I retrospectively identified with Jason based on his outsider status, and while I would have liked to see more of his story, that same status kept him apart from much of the action. I had remembered Genesis being cool, but I didn’t realize how crucial her journey — not just dealing with her sexuality, but her empowerment in general — was to the core of the season. No wonder so many people I spoke with named her as their favorite. Similarly, I didn’t remember Kameelah as being such a prominent figure and strong personality in the house, and I certainly didn’t realize the Kameelah-ass-list had lived on in the pop culture consciousness.
Sean, Syrus and, to a certain extent, Elka remained consistent from beginning to end, both in my memory and on the show, but their compatriot Montana changed most, both for me and on the show. My first impression was Jessa of Girls, “but on her best day and without the malice,” and while her over-sharing and life sessions had their charms, her manipulative, self-centered behavior (from her relationship with Vaj to her actions at the Center) certainly revealed some malice I hadn’t remembered.
I’m not going to lie: like every other series finale I’ve ever seen, from Six Feet Under to The Shield to The Sopranos to Scrubs, the end of Real World: Boston was emotional for me. For someone who holds television as highly as I do, even happy endings are bittersweet, and while ending my “relationship” with fictional characters is always tough, this was different. Obviously, these aren’t fictional characters (although their portrayals might be fictionalized and finessed by producers and editors), and instead of having to contemplate “what ifs,” we have “where are they nows.”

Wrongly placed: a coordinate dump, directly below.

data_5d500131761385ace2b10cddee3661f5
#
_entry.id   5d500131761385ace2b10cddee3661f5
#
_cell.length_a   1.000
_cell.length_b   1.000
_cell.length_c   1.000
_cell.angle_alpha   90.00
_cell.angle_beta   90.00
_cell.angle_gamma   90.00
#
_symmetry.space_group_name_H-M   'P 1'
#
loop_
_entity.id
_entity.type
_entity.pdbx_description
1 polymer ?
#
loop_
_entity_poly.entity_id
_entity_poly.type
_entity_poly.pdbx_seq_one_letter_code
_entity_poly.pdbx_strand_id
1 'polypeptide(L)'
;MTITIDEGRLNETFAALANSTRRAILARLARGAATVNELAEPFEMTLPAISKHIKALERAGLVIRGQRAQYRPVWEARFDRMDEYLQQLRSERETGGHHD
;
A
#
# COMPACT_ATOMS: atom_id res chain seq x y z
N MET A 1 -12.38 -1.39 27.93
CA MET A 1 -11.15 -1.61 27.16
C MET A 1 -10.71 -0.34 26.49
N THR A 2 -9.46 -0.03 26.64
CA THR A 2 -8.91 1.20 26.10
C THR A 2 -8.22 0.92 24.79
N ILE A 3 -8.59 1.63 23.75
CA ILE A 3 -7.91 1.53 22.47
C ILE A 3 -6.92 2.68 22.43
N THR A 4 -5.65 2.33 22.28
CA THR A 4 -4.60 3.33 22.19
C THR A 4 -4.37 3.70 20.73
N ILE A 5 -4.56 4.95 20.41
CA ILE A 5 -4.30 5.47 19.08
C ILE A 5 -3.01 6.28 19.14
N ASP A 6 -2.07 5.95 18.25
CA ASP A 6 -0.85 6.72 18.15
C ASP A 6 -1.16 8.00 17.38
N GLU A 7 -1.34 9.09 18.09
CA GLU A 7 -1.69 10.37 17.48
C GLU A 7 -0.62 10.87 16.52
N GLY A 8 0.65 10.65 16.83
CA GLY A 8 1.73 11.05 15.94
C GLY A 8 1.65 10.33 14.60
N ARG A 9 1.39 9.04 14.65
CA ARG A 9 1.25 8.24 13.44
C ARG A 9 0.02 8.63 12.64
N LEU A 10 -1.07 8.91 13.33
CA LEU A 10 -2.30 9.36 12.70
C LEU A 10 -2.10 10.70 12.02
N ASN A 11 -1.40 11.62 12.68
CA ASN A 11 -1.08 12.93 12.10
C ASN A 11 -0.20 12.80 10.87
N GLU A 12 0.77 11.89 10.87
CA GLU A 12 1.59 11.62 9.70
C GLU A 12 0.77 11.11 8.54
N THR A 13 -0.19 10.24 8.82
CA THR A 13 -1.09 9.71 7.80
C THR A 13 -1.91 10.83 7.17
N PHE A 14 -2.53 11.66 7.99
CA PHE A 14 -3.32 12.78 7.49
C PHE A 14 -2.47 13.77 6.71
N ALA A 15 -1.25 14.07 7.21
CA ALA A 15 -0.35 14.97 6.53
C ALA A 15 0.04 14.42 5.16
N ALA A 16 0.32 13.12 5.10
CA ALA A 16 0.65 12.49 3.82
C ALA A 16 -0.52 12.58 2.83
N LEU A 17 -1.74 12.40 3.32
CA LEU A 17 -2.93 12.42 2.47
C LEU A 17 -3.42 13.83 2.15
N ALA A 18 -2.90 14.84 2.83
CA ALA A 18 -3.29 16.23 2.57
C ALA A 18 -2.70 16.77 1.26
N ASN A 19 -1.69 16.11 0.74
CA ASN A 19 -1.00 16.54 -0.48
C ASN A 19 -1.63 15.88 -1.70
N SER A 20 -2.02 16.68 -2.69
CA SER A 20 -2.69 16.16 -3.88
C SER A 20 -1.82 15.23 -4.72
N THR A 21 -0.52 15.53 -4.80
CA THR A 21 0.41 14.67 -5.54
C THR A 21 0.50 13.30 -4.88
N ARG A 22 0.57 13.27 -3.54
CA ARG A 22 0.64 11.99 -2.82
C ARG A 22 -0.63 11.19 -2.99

Sean is perhaps the most notable: after marrying Rachel Campos from San Fransisco, he got into politics and is currently a Republican congressman; they have seven children. Any insights he gleaned into the lives of gays and blacks in America might have been for naught, as a member of some of the most conservative Congresses ever. And while Sean might be “making a difference,” Kameelah is actually making a difference: she’s an OB/GYN in New York.
All the housemates would go on to participate in various Real World/Road Rules Challenges, but none did so more than Syrus, who competed in five seasons post-Boston. He also turned his MTV celebrity into a career, working in the entertainment industry in various capacities. Jason also capitalized on his reality TV experience, but in the opposite direction: he quickly moved behind the scenes and is a partner at a reality TV casting company that bears his name; he lives in Santa Monica.
Also in California: Montana is an acupuncturist, herbalist and massage therapist. Genesis is a graphic designer and photographer whose Twitter bio describes her as a “Reality TV ‘has-been’.” Elka was engaged to Walter for a time and eventually ended up in California, but is the quietest, internet-wise; I guess that makes sense, all things considered.
Even after rewatching the season, and even after doing a little bit of internet stalking, I have to admit, I don’t know these people at all. Elka touched on this in an interview back in 2001. “Even if they know me for that span of five months, I say, ‘Sure, you know me. You know what I was up to for those five months, but you don’t know me as a person.’” For all it meant to me then (and now, to be honest) The Real World is not the real world.
Best musical moments: After all the old favorites, hit records and nostalgia bombs, the season closed first with Oasis’ ‘Don’t Go Away’ and then — as the show frequently did — with something a little more on the nose: Boston’s ‘Foreplay/Long Time’. “Well I’m takin’ my time, I’m just movin’ on / You’ll forget about me after I’ve been gone.”